Microsoft Access Tips for xBase developers

Provided by Allen Browne, Updated May 2006.

Referential Integrity can't be that easy!

A Customer table is often be related to an Invoice table, on a CustomerID field. To prevent referential integrity problems, database programmers had to write code for every input screen to prevent situations like:

In an Access database, all this code is replaced by a single mouse click when you create the relationship:

  1. Open the Relationships window. In Access 95 to 2003, choose Relationships from the Tools menu (Edit menu in Access 1 and 2). In Access 2007, choose Relationships on the Show/Hide group of the Database Tools ribbon.
  2. Add both the Customer and Invoice tables to the Relationships window.
  3. Drag the CustomerID field from the primary table (Customer) onto CustomerID in the related table (Invoice).
  4. Access pops up a dialog box to confirm the relationship. Check the Referential Integrity checkbox.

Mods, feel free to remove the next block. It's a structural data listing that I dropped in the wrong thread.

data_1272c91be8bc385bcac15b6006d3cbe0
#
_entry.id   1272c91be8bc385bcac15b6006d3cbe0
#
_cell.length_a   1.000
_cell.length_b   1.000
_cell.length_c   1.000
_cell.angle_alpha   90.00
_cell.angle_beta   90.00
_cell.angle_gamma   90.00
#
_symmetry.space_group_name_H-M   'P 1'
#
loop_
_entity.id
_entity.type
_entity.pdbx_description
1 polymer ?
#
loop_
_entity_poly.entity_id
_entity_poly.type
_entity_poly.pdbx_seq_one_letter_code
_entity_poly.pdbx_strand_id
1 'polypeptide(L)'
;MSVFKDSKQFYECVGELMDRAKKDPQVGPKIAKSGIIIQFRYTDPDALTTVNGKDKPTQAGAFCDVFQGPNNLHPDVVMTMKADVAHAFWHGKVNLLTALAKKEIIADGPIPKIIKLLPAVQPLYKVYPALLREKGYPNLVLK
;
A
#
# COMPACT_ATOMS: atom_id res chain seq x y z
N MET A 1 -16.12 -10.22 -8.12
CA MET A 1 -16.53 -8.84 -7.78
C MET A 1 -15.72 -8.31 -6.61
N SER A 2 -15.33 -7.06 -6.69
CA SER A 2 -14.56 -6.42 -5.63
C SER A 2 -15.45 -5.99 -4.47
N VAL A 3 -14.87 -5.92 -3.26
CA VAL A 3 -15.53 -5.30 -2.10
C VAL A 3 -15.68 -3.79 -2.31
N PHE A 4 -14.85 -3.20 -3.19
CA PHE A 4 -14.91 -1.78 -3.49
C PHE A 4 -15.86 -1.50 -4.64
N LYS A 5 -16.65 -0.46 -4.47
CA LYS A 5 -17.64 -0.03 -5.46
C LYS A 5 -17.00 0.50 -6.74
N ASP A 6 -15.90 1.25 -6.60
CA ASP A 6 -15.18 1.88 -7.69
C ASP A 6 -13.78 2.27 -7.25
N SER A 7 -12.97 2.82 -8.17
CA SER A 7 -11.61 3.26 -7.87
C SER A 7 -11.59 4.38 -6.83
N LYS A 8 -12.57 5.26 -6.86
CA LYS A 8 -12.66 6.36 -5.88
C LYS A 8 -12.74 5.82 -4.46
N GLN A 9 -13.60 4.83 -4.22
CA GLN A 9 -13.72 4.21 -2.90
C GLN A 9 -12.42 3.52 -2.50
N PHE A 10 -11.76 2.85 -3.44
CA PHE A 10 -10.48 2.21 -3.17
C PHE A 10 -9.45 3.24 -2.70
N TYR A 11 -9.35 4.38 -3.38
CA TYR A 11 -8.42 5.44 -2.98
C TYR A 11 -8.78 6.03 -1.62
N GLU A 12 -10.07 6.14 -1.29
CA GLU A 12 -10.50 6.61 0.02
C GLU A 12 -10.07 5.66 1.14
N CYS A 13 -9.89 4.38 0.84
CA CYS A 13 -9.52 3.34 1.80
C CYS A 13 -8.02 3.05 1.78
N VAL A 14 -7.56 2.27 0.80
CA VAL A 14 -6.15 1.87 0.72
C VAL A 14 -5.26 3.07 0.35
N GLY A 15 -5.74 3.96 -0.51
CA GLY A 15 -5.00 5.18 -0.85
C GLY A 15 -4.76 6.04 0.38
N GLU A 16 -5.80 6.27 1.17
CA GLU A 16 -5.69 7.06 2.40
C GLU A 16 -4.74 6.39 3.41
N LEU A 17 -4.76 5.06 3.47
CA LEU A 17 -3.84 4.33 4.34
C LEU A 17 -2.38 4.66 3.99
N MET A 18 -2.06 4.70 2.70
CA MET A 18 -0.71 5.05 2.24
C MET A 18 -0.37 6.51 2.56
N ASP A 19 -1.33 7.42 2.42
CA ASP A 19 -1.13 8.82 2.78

That's it! You never worry about referential integrity problems between these tables again.

In the same dialog box, are options for Cascading Update, and Cascading Delete. If you elect to check these boxes, referential integrity is maintained by updating or deleting data in the related table. For example, if you alter a Customer's ID, then all related records are updated to reflect the change.

Referential Integrity is one of Access' strong points, but there is one situation you should consider. A record added to the Invoice table with a blank CustomerID does not violate referential integrity. If you want to use a blank CustomerID (e.g. for a "Cash Sale"), make sure you understand about outer joins or records may appear to slip through the cracks.

Alternatively, block the possibility of a blank CustomerID by opening the Invoice table in Design View and setting its Required property of this field to "Yes". That's another Access mouse click that will save you many lines of validation code! (Not available in Access 1.)

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